Amazon, Microsoft, and Google are usually referred to as the Big 3 in the cloud infrastructure market.
And, if you had any uncertainty about the potential growth of the cloud, get a look at this quarter’s eye-popping income numbers from these three companies.
It has reached nearly around $22 billion in this profits season.
Before we go into each company’s precise numbers, it is essential to see that it is hard to get a solid grip on what the cloud numbers truly mean and what every company includes in that cloud income category.
What’s more, Google did not even report particular cloud income this quarter, so we are left to rely on remarks from July.
Let us begin with AWS.
They have the absolute numbers when it comes to the cloud market, and they have the most significant chunk of market share by far.
Most analysts secure them at about 33% or so, well advanced of any other player on the market.
Amazon reported income of about $9 billion this month, placing it on a run rate of approximately $36 billion.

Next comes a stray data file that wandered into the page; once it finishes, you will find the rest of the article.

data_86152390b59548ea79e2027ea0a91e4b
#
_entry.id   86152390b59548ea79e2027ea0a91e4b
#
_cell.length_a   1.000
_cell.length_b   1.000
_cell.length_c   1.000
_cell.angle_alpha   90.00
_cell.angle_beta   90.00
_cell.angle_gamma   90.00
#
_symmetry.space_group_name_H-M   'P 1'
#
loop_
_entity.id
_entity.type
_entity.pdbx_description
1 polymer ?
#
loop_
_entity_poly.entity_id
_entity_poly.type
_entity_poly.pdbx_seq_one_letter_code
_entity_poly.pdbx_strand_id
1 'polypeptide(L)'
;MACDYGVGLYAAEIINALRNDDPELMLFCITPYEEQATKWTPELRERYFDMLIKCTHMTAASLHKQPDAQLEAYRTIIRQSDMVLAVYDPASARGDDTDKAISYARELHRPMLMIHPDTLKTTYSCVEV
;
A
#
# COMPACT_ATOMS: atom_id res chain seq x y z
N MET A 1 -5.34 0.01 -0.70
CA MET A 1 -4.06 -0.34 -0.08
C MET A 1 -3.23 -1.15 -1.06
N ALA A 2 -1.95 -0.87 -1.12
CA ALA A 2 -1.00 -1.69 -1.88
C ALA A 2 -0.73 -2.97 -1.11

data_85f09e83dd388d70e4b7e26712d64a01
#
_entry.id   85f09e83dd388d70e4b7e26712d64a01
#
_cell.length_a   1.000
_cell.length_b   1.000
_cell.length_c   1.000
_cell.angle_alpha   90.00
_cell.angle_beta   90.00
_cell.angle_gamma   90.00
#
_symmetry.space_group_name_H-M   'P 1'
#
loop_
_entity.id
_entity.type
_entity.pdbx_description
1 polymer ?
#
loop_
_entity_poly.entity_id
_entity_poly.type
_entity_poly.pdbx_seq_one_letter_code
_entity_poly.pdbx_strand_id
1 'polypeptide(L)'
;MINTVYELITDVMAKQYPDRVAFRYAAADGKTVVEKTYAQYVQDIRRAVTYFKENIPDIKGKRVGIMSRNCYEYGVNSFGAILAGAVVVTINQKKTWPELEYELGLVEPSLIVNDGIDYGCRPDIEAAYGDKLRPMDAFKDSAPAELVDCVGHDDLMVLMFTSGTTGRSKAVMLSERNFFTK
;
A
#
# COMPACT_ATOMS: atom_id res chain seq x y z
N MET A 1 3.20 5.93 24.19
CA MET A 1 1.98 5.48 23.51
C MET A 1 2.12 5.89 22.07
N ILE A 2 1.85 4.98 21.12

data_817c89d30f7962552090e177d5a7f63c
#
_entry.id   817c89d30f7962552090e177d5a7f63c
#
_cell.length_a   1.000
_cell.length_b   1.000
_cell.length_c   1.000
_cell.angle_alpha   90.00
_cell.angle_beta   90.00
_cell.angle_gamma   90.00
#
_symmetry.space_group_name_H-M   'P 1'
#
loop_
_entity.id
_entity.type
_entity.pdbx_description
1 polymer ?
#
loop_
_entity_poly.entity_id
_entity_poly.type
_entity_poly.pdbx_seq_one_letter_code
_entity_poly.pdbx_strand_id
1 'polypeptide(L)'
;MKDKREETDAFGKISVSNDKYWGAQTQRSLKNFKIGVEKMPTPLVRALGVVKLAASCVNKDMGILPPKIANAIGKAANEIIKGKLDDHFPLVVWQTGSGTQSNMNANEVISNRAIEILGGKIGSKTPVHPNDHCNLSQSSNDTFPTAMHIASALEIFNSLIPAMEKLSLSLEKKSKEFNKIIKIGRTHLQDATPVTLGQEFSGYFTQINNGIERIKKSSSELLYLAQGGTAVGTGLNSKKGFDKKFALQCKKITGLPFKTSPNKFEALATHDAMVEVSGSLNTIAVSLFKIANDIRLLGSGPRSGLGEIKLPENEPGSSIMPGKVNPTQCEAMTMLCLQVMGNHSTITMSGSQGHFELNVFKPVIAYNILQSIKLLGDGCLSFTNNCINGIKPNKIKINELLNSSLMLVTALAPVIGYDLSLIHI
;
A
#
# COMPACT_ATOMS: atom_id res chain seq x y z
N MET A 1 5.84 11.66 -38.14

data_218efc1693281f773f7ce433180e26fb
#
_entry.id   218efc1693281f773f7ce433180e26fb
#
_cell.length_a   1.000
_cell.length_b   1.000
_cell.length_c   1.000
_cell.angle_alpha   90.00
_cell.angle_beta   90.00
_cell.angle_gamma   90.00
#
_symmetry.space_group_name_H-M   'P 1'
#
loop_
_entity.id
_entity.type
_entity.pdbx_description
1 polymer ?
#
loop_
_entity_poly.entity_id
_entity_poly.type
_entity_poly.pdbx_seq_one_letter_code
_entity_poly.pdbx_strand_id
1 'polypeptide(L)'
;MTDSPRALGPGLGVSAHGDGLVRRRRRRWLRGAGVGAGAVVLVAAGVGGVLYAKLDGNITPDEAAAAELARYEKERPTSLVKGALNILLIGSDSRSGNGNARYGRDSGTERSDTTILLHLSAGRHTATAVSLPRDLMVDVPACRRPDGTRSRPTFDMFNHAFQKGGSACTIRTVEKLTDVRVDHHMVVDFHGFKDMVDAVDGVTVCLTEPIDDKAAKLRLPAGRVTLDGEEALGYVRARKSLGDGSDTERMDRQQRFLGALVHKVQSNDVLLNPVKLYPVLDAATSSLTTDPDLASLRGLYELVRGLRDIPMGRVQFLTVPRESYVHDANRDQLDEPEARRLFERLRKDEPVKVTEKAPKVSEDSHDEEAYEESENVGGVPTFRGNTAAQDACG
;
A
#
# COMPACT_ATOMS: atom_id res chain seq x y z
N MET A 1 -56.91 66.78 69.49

Amazon’s overall growth rate fell from around 45% to about 35%, though that is still a reasonable rate, and it gets much harder to maintain large growth numbers, the higher you get.
Microsoft had a great week.
It reported Intelligent Cloud profits of about $11 billion, and it was rewarded the Pentagon’s $10 billion.
The company is in second place in words of market share, with about 16%.
Like Amazon, Microsoft noticed its cloud growth stall a bit, down to 59% compared with 76% a year before.
But it suffers a related challenge to Amazon, yet though it has half the market share.
Lastly, we have Google.
It has considerably less market share than Amazon or Microsoft, somewhere about 8%, yet in the single digits, still growing fast.
The company took on prior Oracle executive Thomas Kurian to replace Diane Greene at the end of last year to support drive growth at the cloud division.
In July, at the company’s profits report, Google CEO Sundar Pichai stated that the company was on an $8 billion average rate, or $2 billion a quarter.
While it has always been hard to compare cloud numbers, we have a good sense of how all of the Big 3 are doing overall.
The cloud market is yet multiplying, and all three companies are taking advantage of it.
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